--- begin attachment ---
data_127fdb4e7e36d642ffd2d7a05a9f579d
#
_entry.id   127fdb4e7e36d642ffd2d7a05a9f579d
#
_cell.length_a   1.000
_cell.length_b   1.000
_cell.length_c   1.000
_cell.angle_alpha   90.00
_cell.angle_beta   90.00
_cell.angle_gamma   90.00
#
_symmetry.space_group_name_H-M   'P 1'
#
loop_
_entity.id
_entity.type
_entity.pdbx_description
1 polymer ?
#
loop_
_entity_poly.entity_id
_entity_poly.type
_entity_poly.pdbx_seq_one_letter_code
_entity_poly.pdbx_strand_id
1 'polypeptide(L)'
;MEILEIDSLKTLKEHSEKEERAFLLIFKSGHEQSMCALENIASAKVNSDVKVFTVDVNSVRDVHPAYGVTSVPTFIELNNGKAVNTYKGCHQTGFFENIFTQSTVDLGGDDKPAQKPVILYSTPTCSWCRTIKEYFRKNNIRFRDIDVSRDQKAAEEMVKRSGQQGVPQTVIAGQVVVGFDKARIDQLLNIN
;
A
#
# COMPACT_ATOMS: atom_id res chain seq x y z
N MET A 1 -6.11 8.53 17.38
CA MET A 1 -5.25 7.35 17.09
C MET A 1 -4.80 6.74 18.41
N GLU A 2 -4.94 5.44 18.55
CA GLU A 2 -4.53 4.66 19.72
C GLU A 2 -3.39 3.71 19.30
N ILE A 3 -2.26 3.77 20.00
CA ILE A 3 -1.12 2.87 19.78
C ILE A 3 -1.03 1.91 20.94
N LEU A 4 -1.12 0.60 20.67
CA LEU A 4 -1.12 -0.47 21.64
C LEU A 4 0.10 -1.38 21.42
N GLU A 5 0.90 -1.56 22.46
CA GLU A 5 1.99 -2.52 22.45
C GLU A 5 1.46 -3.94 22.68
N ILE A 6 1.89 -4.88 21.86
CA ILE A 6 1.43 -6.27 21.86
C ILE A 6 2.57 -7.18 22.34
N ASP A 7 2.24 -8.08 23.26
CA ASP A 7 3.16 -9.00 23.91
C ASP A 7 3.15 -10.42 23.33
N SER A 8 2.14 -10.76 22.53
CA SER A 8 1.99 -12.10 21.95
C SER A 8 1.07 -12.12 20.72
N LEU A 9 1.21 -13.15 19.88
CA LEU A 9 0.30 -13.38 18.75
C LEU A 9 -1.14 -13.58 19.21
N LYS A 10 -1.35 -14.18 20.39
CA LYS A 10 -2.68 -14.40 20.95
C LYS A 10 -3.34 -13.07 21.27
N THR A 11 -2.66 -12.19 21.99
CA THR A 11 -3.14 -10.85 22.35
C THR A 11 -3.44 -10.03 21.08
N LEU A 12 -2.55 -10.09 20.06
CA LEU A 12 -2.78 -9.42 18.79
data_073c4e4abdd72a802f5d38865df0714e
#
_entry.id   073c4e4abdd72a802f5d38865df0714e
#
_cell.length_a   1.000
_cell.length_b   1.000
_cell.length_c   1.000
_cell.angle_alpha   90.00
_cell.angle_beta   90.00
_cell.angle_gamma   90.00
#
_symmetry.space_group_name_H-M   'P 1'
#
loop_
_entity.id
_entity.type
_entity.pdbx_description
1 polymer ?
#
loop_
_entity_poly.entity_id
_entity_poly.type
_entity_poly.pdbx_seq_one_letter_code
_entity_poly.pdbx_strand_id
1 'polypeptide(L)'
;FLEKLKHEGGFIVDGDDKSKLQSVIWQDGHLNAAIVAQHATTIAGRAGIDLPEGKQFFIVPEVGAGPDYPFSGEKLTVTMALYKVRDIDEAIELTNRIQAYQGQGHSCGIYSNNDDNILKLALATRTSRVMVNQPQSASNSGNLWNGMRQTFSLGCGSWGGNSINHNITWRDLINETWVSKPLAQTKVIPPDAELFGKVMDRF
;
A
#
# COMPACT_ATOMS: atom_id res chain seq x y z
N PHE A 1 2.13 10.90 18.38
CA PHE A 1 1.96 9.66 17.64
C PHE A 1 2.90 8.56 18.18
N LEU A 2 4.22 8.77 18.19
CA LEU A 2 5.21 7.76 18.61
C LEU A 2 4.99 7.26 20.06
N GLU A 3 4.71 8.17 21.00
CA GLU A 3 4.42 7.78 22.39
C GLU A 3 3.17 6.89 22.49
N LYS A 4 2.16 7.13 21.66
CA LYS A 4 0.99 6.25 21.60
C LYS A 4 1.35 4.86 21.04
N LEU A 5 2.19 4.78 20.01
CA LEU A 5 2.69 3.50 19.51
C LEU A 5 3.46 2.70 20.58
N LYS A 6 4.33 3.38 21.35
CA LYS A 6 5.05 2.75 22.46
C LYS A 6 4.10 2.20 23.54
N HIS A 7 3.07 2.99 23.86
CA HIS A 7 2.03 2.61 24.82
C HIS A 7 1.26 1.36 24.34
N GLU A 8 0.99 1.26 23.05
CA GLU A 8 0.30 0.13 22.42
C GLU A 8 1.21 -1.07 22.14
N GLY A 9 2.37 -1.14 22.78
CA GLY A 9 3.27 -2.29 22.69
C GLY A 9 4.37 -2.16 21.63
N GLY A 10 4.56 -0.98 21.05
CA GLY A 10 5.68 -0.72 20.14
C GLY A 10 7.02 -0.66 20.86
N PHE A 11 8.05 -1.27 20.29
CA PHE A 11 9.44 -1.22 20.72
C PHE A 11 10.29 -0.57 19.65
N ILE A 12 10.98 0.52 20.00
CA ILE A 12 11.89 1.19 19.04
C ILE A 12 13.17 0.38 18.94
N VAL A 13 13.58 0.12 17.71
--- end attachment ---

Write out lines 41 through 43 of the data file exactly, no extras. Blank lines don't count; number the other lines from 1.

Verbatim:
CA LEU A 4 -1.12 -0.47 21.64
C LEU A 4 0.10 -1.38 21.42
N GLU A 5 0.90 -1.56 22.46